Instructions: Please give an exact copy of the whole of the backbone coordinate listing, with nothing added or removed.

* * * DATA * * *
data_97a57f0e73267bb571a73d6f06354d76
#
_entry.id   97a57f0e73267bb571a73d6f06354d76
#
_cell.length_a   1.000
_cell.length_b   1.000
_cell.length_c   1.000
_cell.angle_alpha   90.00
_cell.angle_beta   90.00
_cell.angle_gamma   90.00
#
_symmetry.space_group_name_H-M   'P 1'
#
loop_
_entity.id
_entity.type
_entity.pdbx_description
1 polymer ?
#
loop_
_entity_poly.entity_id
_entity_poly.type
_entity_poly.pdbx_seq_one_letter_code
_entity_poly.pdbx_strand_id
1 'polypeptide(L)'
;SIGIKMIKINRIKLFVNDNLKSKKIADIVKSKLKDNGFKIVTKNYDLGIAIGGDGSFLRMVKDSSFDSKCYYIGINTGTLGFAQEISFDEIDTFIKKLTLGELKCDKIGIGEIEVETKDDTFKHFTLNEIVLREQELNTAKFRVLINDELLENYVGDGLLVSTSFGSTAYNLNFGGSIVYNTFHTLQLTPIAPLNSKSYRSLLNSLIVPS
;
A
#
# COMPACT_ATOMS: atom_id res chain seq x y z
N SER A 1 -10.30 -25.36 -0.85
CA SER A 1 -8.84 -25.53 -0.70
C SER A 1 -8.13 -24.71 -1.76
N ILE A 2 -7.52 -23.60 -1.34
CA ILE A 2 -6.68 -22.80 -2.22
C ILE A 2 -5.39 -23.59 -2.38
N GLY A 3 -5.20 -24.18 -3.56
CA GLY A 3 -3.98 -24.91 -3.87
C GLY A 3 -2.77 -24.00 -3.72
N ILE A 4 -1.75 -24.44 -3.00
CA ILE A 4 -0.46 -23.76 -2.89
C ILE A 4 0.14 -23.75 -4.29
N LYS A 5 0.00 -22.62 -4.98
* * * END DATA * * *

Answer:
data_97a57f0e73267bb571a73d6f06354d76
#
_entry.id   97a57f0e73267bb571a73d6f06354d76
#
_cell.length_a   1.000
_cell.length_b   1.000
_cell.length_c   1.000
_cell.angle_alpha   90.00
_cell.angle_beta   90.00
_cell.angle_gamma   90.00
#
_symmetry.space_group_name_H-M   'P 1'
#
loop_
_entity.id
_entity.type
_entity.pdbx_description
1 polymer ?
#
loop_
_entity_poly.entity_id
_entity_poly.type
_entity_poly.pdbx_seq_one_letter_code
_entity_poly.pdbx_strand_id
1 'polypeptide(L)'
;SIGIKMIKINRIKLFVNDNLKSKKIADIVKSKLKDNGFKIVTKNYDLGIAIGGDGSFLRMVKDSSFDSKCYYIGINTGTLGFAQEISFDEIDTFIKKLTLGELKCDKIGIGEIEVETKDDTFKHFTLNEIVLREQELNTAKFRVLINDELLENYVGDGLLVSTSFGSTAYNLNFGGSIVYNTFHTLQLTPIAPLNSKSYRSLLNSLIVPS
;
A
#
# COMPACT_ATOMS: atom_id res chain seq x y z
N SER A 1 -10.30 -25.36 -0.85
CA SER A 1 -8.84 -25.53 -0.70
C SER A 1 -8.13 -24.71 -1.76
N ILE A 2 -7.52 -23.60 -1.34
CA ILE A 2 -6.68 -22.80 -2.22
C ILE A 2 -5.39 -23.59 -2.38
N GLY A 3 -5.20 -24.18 -3.56
CA GLY A 3 -3.98 -24.91 -3.87
C GLY A 3 -2.77 -24.00 -3.72
N ILE A 4 -1.75 -24.44 -3.00
CA ILE A 4 -0.46 -23.76 -2.89
C ILE A 4 0.14 -23.75 -4.29
N LYS A 5 0.00 -22.62 -4.98